Case Study: Why StubHub’s Super Bowl Campaign Failed

Besides the game itself, people get excited to watch the Super Bowl for the commercials. But as social media has exploded, many advertisers are taking their video ads to YouTube or other social media outlets to gain exposure with the hopes of going viral.  So when I stumbled across this StubHub video, I was intrigued enough to click on it, but something was missing. See if you can tell what it is:

That video was updated 4 days prior and yet, less than a two dozen entries. #stubhubTD

Just because you have a good video, doesn’t mean that it will be successful or go viral. There are a few reasons why this campaign was a failure:

  1. The headline/title of the video was not catchy: #StubHubTD Dance Contest. No one is a) looking for that hashtag or that phrase on YouTube without hearing about it first. b) And in order for that to happen, you need to put social advertising $$ behind that to promote it on social or get people to write or blog about it. But regardless, you still have #2 to contend with.

    StubHub Dance Contest

  2. Video contests are hard. Period. NO ONE wants to be the first to enter  a video contest. On their website, StubHub uploaded a dozen or so employee videos, but they failed at uploading any of the user generated videos to their website (at the time of this posting). AND, there were no, and I repeat, NO SOCIAL SHARING ICONS on their website. #social101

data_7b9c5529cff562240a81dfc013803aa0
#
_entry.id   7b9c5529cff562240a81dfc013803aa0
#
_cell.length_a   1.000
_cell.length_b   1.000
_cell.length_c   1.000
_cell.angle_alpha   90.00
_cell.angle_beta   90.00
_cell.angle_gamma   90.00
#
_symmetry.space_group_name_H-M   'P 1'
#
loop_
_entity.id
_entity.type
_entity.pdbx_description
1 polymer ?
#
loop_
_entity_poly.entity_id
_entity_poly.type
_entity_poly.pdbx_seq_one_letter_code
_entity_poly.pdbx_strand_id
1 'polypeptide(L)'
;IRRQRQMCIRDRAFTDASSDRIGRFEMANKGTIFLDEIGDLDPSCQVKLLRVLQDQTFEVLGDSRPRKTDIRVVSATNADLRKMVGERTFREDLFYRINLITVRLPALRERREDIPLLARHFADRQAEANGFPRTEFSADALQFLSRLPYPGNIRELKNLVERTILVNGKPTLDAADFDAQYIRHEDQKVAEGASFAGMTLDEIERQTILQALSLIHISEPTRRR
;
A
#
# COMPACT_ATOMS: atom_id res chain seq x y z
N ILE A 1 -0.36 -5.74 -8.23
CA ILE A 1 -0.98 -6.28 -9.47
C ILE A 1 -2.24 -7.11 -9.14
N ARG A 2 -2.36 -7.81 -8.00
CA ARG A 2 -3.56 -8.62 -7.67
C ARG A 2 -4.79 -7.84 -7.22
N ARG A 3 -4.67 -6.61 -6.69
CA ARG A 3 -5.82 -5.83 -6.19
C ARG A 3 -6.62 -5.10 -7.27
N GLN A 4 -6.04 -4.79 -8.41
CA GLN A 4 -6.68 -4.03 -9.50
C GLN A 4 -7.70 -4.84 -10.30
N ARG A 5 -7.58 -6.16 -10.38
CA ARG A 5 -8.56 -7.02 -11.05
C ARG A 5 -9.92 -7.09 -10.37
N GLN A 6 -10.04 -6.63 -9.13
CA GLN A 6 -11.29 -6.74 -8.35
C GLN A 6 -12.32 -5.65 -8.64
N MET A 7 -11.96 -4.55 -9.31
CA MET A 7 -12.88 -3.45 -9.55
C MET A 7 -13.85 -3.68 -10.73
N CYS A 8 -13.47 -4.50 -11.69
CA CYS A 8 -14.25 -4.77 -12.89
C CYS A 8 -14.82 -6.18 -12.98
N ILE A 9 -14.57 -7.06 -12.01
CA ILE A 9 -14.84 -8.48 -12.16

3. Lots of ways to enter and yet, they excluded Facebook as a means of entering? While it’s interesting to offer multiple ways to enter a contest, it’s also confusing as to where the contest really resides. It’s a video contest, so it shouldn’t matter how I upload my video (Vine, Vimeo, YouTube, Instagram), only where I upload my video. And by having multiple places to upload your video and not one central place, they lose any momentum they hoped to have/had. They would have been better off to build a Facebook app and let folks upload their video directly to the app. (As a side note, interestingly enough, you only have to be following their Instagram feed. But you don’t need to follow them on Twitter, Vine, or YouTube to enter.)


  4. StubHub didn’t engage with any of the entries. Not even a “thumbs up” on YouTube or a heart on Instagram. :(

There were around 12-20 viable entries across YouTube, Instagram, Twitter, and Vine when I looked at the time of this blog post. The  funniest ones were these:

  • – this one wins for cuteness!



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About Tracy Sestili

Tracy Sestili is CEO and Chief blogger at Social Strand Media. She is also the author of Taking Your Brand from the Bench to the Playing Field -- Social Media Fundamentals for Business.